Through the process of mediation, parties can resolve their conflicts effectively and in a confidential setting. An amicable agreement is always a better choice because it saves time and money, and allows the spouses to avoid a divorce trial. However, if the court finds anything in the settlement to be harmful, a judge may decline it.

Filing fees for same-sex divorce in Arizona

You can file for same-sex divorce in Arizona in the county that either you or your spouse is living. Any divorce proceeding begins with filing a petition for dissolution of marriage with the Superior Court and paying a fee. The amount of the filing fee varies by county. For example, it is $294 in Pinal County, $284 in Graham County, and $319 in Coconino. There is an option to apply for the delay of this payment. In this case, a spouse has to submit an application with the Clerk and prove the financial inability to pay.

How long will it take

Divorce for same-sex couples in Arizona is essentially the same for gay and heterosexual cases. According to Arizona Revised Statute § 25-329, there is a waiting period of 60 days after the service of the process to finalize the case. As a rule, after a petition was filed with the court, the copies of all documents are delivered to the other party. If you are married to a same-sex partner, you can get a divorce in Arizona, even if your spouse is out of state.

The decision on how to serve the papers also influences the length of divorce process. Even in the case of fast serving, the respondent spouse still has 20 days to file their response. If there is no contest between spouses regarding critical issues, the time to get a decree is usually less than 120 days. Cases with children are typically more protracted, especially when the couple has not reached an agreement on child custody and support.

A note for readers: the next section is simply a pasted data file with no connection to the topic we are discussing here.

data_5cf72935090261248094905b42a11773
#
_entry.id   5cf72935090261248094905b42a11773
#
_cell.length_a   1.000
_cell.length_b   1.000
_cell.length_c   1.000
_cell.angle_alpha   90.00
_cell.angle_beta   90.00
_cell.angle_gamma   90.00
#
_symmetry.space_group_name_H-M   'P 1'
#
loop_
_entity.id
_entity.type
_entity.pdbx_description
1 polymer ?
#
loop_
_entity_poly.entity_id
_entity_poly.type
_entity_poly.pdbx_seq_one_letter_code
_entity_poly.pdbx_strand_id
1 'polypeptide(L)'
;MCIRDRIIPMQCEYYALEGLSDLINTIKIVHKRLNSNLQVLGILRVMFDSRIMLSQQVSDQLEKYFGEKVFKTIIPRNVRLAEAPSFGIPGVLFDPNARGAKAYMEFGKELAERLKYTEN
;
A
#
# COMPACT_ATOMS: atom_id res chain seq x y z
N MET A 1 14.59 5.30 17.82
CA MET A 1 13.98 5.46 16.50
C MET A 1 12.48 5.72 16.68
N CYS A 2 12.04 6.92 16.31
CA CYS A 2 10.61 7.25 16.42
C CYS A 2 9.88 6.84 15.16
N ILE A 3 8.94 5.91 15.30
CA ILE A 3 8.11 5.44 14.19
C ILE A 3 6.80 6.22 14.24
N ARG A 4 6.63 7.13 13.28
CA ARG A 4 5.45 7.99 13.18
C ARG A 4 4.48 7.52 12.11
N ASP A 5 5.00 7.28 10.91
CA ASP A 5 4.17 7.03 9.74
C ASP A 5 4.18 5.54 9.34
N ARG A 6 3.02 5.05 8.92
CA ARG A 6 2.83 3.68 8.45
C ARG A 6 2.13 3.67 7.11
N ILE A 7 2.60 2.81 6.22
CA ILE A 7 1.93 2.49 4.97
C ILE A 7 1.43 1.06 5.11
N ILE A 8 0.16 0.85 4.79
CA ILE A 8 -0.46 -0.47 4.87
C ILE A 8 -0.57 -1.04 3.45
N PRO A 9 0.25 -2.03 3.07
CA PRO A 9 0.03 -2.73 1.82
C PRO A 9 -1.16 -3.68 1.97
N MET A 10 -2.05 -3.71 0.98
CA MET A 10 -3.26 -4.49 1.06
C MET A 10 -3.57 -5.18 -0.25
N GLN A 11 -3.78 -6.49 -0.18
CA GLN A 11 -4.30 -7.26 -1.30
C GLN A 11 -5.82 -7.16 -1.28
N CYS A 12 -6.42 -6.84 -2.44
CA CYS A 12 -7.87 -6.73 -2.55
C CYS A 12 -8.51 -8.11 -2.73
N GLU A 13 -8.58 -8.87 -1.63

Frequently asked questions

Frequently asked questions
What is the cost of same-sex divorce in Arizona?
Generally speaking, the cost of marriage dissolution for gay couples depends on the complexity of the case and whether or not you are paying the lawyer. For contested cases with the involvement of an attorney, it can reach up to tens of thousands of dollars. Uncontested cases are cheaper. Their price varies from $500 to $2000 and can decrease if you decide to prepare for the marriage dissolution by yourself.
Do I have benefits if I file for same-sex divorce first in Arizona?
Both sides have equal rights in terms of legal procedures, no matter who was the first to file for marriage dissolution. There are no specific advantages for the Petitioner (a person who registers a marriage dissolution petition) or the Respondent (the other spouse), except for filing fees. The Petitioner in some counties pays a slightly bigger fee than a responding spouse.
Is mediation mandatory for same-sex couples?
During the marriage dissolution, if the couple has not settled on some issues beforehand, they may be sent to mediation. But it is not a necessary step in all cases. However, if the judge orders mediation, it should be attended by both spouses without exceptions. The issues that require negotiation include child custody and support, and parenting time modification.
Can I modify child support in Arizona?
According to family law, child support can be modified if there are substantial changes in the financial standing of each spouse or in parenting time. The latter may even switch the parents responsible for paying the support. To initiate the process, a person has to file a petition for modification of support with the court.
Is there a waiting period to remarry in Arizona?
Unlike some other states, Arizona law does not set restrictions on how long you have to wait to get married after a divorce. Technically, there is a possibility to enter a new marriage as soon as your previous one is dissolved. However, you still need to obtain a marriage license, which can take some time.